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Soil and Composting: Sandy pond soil - can I use it in planting hole?

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Forum: Soil and CompostingReplies: 7, Views: 49
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Chapel Hill, NC
(Zone 7b)

April 4, 2009
4:16 PM

Post #6363468

Last year we cleaned out our pond a bit, so we have piles of sandy pond "soil". Is it ok to mix it into planting holes (in this case for juniperus/juniperi) where the soil is somewhat clayey, or will this result in brick? I would also add soil conditioner and some compost. I also have a pile of top soil that came off an area that had been wooded. Should I use that instead and if so, why?

Also, can I use either one to make a mix for containers?

Thank you for your good ideas!!

(Zone 5a)

April 4, 2009
6:11 PM

Post #6363845

Sand and clay makes brick or something like that. The pond sand has low nutrients. Your compost and native top soil would be great. Keep an eye on that pondsand pile. If the weeds grow like crazy on it my opinion would be wrong about the nutrients. If it does grow great weeds one sould scatter it far and wide over a garden patch to use the nutrients after observation.
Sammamish, WA
(Zone 7b)

April 4, 2009
6:17 PM

Post #6363856

If I had that available to use, I would use it sparingly.
However I like experimenting, so I might mix it 1/3 sand + 1/3 native soil + 1/3 compost, & see what happens.
Chapel Hill, NC
(Zone 7b)

April 6, 2009
2:21 AM

Post #6369932

Well, I don't think that I dare experiment with my work and plants, etc., but what I did do is this: I made a mixture with 2 trowels full of that pond sand, two trowels of compost, and two trowels of the local (red) soil and put them in a pot and wet the whole mess. Now, what I don't know is, when will I know whether this is toxic or perhaps quite ok?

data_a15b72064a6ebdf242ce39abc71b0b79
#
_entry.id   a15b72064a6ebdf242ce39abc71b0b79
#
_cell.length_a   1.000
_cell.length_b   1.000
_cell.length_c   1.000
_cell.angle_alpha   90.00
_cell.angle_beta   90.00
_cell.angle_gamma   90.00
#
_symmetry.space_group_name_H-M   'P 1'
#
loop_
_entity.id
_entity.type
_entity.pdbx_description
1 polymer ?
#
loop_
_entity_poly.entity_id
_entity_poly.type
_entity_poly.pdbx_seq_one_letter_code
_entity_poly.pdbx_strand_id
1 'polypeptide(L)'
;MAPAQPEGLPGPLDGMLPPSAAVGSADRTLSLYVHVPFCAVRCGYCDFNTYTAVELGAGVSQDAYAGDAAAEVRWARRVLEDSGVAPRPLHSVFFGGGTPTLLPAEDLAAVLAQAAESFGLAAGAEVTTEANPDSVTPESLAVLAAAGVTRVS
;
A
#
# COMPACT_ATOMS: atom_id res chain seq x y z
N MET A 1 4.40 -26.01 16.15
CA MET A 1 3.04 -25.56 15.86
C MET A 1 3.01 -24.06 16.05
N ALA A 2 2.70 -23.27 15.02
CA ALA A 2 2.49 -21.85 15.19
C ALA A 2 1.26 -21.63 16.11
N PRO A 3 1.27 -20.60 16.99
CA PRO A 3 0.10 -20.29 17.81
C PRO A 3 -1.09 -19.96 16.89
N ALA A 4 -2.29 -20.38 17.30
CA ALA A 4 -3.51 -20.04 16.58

How does that sound?
Sammamish, WA
(Zone 7b)

April 6, 2009
4:37 AM

Post #6370485

I would place that mixture in a container, and check it out every few days. I might even sow some seed that I have grown before to see if it germinates, and determine how the seedlings look after their second set of leaves. You could also use it as a component in building your compost.
Why do you think it might be toxic? Was there something added to it?
Gilroy (Sunset Z14), CA
(Zone 9a)

April 6, 2009
9:50 PM

Post #6373952

I've used fishpond water and muck on my plants for over 20 years, and it's just good "tea" for the plants. Not to worry about toxicity----unless you've added something to the water? If you have fish or healthy water plants, it will be fine for your other plants.

Now, the sand mixture is another issue altogether. As others have said, I'd run some tests on that to make sure it doesn't compress.
Chapel Hill, NC
(Zone 7b)

April 6, 2009
10:37 PM

Post #6374164

The word "toxic" is such a fashionable word now, sorry I used it. No, we haven't done anything bad to our pond, I just meant "bad" in terms of usefulness of the sand for my planting purposes. I guess I was disappointed that all this sand is not good for planting, even in a mixture, but we'll see, I will put some seeds in my mixed pot, maybe marigolds.

Katye, are you saying I could put some of the sand into the compost bin?
Sammamish, WA
(Zone 7b)

April 7, 2009
12:34 AM

Post #6374806

I am fond of using what is available: do what you can with what you've got.
That being said, I would find a place to use it, but not until I've checked out the range of possibilities.
Sand makes for good drainage, depending on what you mix it with. If there were any concerns about mixing it with other components for immediate planting, then I would skip it altogether & add to the compost. This is assuming that the amount of sand would not overwhelm the existing pile.
I have several piles on my property, so I tend to think of piles being large. I have no pond, so I'm uncertain about the volume of sand you've got to work with.
We have places locally that manufacture compost on a large scale for retail sale. One of the components is sand. Drainage can be an issue, depending on soil type. Here, we are clay-based. Adding sand to the soil did not work for me. I had to incorporate other components to create the loam that I wanted.
Adding it to the compost would be fine, as would spreading it around to avoid a large concentration.
I suggested using it in an experiment, just because I am so curious, and like to see the results. I have no clue regarding nutrient levels, so I wasn't considering it as such.
Let us know about the outcome!

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